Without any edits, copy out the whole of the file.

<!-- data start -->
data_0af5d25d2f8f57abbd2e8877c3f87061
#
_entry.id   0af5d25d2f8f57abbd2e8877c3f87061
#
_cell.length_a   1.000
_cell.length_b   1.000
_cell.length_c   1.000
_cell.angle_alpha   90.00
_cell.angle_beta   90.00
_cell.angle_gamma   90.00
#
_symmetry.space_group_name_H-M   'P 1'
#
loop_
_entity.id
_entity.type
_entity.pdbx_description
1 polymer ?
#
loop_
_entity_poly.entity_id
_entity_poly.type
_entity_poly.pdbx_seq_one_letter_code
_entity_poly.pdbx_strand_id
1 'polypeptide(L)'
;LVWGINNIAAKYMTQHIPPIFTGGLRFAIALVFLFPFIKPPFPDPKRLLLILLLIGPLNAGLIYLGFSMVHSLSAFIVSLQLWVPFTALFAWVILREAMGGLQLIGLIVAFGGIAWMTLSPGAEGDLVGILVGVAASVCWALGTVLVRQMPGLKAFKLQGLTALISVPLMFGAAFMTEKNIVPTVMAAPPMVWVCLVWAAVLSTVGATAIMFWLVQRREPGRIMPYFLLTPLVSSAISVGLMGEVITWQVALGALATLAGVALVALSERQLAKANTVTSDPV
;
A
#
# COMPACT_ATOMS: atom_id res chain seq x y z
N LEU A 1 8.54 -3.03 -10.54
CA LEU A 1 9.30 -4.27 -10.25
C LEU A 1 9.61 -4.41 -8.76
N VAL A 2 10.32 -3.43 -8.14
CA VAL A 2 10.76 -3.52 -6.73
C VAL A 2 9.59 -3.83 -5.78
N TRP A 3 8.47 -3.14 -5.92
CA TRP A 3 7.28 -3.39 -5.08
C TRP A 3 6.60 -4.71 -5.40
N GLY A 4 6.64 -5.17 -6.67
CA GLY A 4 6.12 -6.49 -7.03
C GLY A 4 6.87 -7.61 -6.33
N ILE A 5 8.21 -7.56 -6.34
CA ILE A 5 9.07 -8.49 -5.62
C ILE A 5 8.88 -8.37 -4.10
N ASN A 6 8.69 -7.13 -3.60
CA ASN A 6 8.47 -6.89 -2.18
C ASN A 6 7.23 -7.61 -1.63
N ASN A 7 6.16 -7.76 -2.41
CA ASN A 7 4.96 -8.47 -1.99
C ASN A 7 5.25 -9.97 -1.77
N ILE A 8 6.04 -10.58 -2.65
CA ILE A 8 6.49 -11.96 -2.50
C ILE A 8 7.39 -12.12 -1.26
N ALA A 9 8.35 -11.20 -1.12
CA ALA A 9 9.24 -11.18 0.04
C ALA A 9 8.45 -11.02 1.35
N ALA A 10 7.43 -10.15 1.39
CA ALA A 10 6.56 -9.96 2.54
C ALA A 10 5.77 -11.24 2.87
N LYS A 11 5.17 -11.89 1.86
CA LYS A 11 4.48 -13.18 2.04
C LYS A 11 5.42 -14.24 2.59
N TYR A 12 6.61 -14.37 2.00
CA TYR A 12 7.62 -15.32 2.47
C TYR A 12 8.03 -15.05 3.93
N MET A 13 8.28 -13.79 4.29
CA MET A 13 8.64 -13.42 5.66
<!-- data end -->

data_0af5d25d2f8f57abbd2e8877c3f87061
#
_entry.id   0af5d25d2f8f57abbd2e8877c3f87061
#
_cell.length_a   1.000
_cell.length_b   1.000
_cell.length_c   1.000
_cell.angle_alpha   90.00
_cell.angle_beta   90.00
_cell.angle_gamma   90.00
#
_symmetry.space_group_name_H-M   'P 1'
#
loop_
_entity.id
_entity.type
_entity.pdbx_description
1 polymer ?
#
loop_
_entity_poly.entity_id
_entity_poly.type
_entity_poly.pdbx_seq_one_letter_code
_entity_poly.pdbx_strand_id
1 'polypeptide(L)'
;LVWGINNIAAKYMTQHIPPIFTGGLRFAIALVFLFPFIKPPFPDPKRLLLILLLIGPLNAGLIYLGFSMVHSLSAFIVSLQLWVPFTALFAWVILREAMGGLQLIGLIVAFGGIAWMTLSPGAEGDLVGILVGVAASVCWALGTVLVRQMPGLKAFKLQGLTALISVPLMFGAAFMTEKNIVPTVMAAPPMVWVCLVWAAVLSTVGATAIMFWLVQRREPGRIMPYFLLTPLVSSAISVGLMGEVITWQVALGALATLAGVALVALSERQLAKANTVTSDPV
;
A
#
# COMPACT_ATOMS: atom_id res chain seq x y z
N LEU A 1 8.54 -3.03 -10.54
CA LEU A 1 9.30 -4.27 -10.25
C LEU A 1 9.61 -4.41 -8.76
N VAL A 2 10.32 -3.43 -8.14
CA VAL A 2 10.76 -3.52 -6.73
C VAL A 2 9.59 -3.83 -5.78
N TRP A 3 8.47 -3.14 -5.92
CA TRP A 3 7.28 -3.39 -5.08
C TRP A 3 6.60 -4.71 -5.40
N GLY A 4 6.64 -5.17 -6.67
CA GLY A 4 6.12 -6.49 -7.03
C GLY A 4 6.87 -7.61 -6.33
N ILE A 5 8.21 -7.56 -6.34
CA ILE A 5 9.07 -8.49 -5.62
C ILE A 5 8.88 -8.37 -4.10
N ASN A 6 8.69 -7.13 -3.60
CA ASN A 6 8.47 -6.89 -2.18
C ASN A 6 7.23 -7.61 -1.63
N ASN A 7 6.16 -7.76 -2.41
CA ASN A 7 4.96 -8.47 -1.99
C ASN A 7 5.25 -9.97 -1.77
N ILE A 8 6.04 -10.58 -2.65
CA ILE A 8 6.49 -11.96 -2.50
C ILE A 8 7.39 -12.12 -1.26
N ALA A 9 8.35 -11.20 -1.12
CA ALA A 9 9.24 -11.18 0.04
C ALA A 9 8.45 -11.02 1.35
N ALA A 10 7.43 -10.15 1.39
CA ALA A 10 6.56 -9.96 2.54
C ALA A 10 5.77 -11.24 2.87
N LYS A 11 5.17 -11.89 1.86
CA LYS A 11 4.48 -13.18 2.04
C LYS A 11 5.42 -14.24 2.59
N TYR A 12 6.61 -14.37 2.00
CA TYR A 12 7.62 -15.32 2.47
C TYR A 12 8.03 -15.05 3.93
N MET A 13 8.28 -13.79 4.29
CA MET A 13 8.64 -13.42 5.66